It is vital that all points discussed in a performance review are documented. It is also crucial that you pay attention to the language you use in documentation, to ensure that the words cannot be misconstrued should an employee file a grievance.
  • Stay Focused on Setting Goals
    The desired outcome of any performance review is to establish new goals for your sales rep.  New benchmarks could be clearly spelled out, so that expectations are understood and agreed upon.  All newly created goals should be documented and discussed thoroughly before the review is finished.

At Grapevine Targeted Sales Recruiting, we understand how crucial it is to have the very best sales managers and sales reps on your team in order to reach your sales goals. As part of your strategy for attracting and retaining the best sales professional in the business, you’ll need to make sure that you put personal attention into each performance review you provide.

If you’re in need of top sales reps or sales managers to join your team, contact us today. Grapevine Targeted Sales Recruiting helps businesses from diverse industries to maximize sales, through providing premier sales recruitment services.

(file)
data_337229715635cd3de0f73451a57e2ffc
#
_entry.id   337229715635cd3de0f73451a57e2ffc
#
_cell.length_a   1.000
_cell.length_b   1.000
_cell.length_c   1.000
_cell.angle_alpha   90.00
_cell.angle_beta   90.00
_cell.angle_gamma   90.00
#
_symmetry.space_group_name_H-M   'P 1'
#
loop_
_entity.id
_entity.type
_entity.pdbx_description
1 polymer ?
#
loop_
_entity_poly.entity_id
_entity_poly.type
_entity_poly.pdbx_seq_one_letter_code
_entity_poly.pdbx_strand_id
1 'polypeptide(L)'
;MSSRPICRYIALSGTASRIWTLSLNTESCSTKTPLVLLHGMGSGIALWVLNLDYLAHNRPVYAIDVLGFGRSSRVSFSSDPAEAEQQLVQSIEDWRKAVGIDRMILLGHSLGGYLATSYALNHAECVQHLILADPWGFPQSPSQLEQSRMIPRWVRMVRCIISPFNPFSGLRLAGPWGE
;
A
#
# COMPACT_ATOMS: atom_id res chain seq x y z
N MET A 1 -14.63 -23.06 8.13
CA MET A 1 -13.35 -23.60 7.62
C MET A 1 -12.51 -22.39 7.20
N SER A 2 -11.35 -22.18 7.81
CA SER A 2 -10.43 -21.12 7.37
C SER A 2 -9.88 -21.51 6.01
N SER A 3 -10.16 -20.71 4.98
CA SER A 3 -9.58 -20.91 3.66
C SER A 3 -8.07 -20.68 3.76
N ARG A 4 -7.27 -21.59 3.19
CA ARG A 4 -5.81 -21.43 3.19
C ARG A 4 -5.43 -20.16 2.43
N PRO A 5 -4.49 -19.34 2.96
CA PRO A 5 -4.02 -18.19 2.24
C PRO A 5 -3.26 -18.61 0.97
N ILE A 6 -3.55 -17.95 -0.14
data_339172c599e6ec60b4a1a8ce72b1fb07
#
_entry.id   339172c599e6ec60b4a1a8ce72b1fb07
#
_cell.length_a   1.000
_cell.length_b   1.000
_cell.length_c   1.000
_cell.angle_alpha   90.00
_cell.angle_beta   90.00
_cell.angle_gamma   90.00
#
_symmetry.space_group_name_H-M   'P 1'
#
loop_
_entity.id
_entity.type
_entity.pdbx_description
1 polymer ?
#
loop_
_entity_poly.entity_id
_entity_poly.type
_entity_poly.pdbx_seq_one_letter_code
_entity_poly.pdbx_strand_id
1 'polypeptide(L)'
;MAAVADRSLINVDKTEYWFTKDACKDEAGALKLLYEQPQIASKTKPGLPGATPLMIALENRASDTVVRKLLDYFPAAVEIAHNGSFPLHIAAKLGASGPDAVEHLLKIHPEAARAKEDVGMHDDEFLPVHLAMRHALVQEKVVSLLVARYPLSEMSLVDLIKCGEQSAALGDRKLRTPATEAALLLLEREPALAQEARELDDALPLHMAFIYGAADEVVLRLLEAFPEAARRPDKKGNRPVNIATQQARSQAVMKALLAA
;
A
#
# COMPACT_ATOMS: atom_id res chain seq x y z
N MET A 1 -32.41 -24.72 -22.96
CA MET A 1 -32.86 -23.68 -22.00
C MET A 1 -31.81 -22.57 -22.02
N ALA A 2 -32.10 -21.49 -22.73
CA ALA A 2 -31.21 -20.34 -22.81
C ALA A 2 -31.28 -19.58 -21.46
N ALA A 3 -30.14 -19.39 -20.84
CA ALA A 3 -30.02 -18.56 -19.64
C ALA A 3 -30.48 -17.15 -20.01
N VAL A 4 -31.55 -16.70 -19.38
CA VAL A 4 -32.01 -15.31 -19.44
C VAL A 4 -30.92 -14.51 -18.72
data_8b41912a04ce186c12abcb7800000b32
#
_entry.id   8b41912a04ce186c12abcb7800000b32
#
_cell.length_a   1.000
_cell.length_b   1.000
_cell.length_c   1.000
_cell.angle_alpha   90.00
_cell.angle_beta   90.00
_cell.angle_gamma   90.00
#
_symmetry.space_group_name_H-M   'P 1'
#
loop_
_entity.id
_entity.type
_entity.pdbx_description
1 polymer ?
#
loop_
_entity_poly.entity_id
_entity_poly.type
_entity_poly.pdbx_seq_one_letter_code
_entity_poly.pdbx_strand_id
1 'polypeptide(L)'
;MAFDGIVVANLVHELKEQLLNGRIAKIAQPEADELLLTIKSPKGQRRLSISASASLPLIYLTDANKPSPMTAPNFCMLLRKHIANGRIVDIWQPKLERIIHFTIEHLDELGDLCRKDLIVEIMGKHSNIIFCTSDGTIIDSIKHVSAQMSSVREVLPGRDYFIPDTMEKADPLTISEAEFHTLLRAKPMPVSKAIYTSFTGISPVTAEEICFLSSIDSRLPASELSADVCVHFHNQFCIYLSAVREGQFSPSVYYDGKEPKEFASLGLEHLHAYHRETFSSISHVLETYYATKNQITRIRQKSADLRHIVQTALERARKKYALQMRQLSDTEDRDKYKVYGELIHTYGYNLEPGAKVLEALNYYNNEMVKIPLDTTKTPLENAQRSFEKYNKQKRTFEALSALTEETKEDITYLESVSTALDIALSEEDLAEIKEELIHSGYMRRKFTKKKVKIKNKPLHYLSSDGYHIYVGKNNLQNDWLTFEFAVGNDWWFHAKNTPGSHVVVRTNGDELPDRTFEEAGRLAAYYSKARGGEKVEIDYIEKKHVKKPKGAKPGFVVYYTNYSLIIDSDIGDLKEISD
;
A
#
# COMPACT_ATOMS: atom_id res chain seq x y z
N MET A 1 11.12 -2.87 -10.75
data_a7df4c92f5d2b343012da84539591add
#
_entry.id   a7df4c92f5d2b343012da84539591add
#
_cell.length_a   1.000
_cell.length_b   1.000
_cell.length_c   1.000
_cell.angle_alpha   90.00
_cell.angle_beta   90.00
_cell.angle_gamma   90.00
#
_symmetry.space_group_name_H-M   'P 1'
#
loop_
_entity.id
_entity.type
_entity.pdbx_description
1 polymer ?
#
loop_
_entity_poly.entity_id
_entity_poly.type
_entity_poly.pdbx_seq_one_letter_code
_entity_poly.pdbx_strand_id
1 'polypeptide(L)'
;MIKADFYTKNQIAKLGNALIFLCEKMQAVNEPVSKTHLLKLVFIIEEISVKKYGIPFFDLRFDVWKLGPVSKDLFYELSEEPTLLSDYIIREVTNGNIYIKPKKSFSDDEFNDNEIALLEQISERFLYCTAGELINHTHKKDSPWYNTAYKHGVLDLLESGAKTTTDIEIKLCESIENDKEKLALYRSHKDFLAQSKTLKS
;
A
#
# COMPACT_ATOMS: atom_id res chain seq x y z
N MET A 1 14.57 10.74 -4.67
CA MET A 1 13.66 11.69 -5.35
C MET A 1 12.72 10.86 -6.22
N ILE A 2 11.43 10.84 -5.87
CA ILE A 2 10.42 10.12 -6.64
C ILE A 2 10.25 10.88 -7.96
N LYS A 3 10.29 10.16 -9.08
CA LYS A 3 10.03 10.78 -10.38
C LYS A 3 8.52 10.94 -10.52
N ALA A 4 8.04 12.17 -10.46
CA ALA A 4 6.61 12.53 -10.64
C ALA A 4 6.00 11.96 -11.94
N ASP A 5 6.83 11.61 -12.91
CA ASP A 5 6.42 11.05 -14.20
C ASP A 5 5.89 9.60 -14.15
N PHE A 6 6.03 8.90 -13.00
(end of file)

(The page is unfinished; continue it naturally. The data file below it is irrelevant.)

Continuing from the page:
Adam Vortherms is a recruiting manager at Grapevine – Targeted Sales Recruiting. Visit , call 952.856.2371 or email

11 Things Leaders Need to Talk About When They Meet With Their Staff


A few years back I wrote an article called Stop Having Status Meetings! 5 Better Things to do Instead.

Status updates squander time that could be spent using your team as a team. At the bottom of that article I mentioned 11 things to do instead of reporting status.

Now, I want to use this article to elaborate on these 11 things.

Discussion to drive the business forward

Getting your team together offers a precious opportunity to focus the team energy on great discussions that will drive the business forward.

Learn what people really think. Have debates. As a leader you need these conversations to make you smarter and to inform which direction you should be taking the team and the business.

Here are 11 ideas of great things you can do with staff meeting time.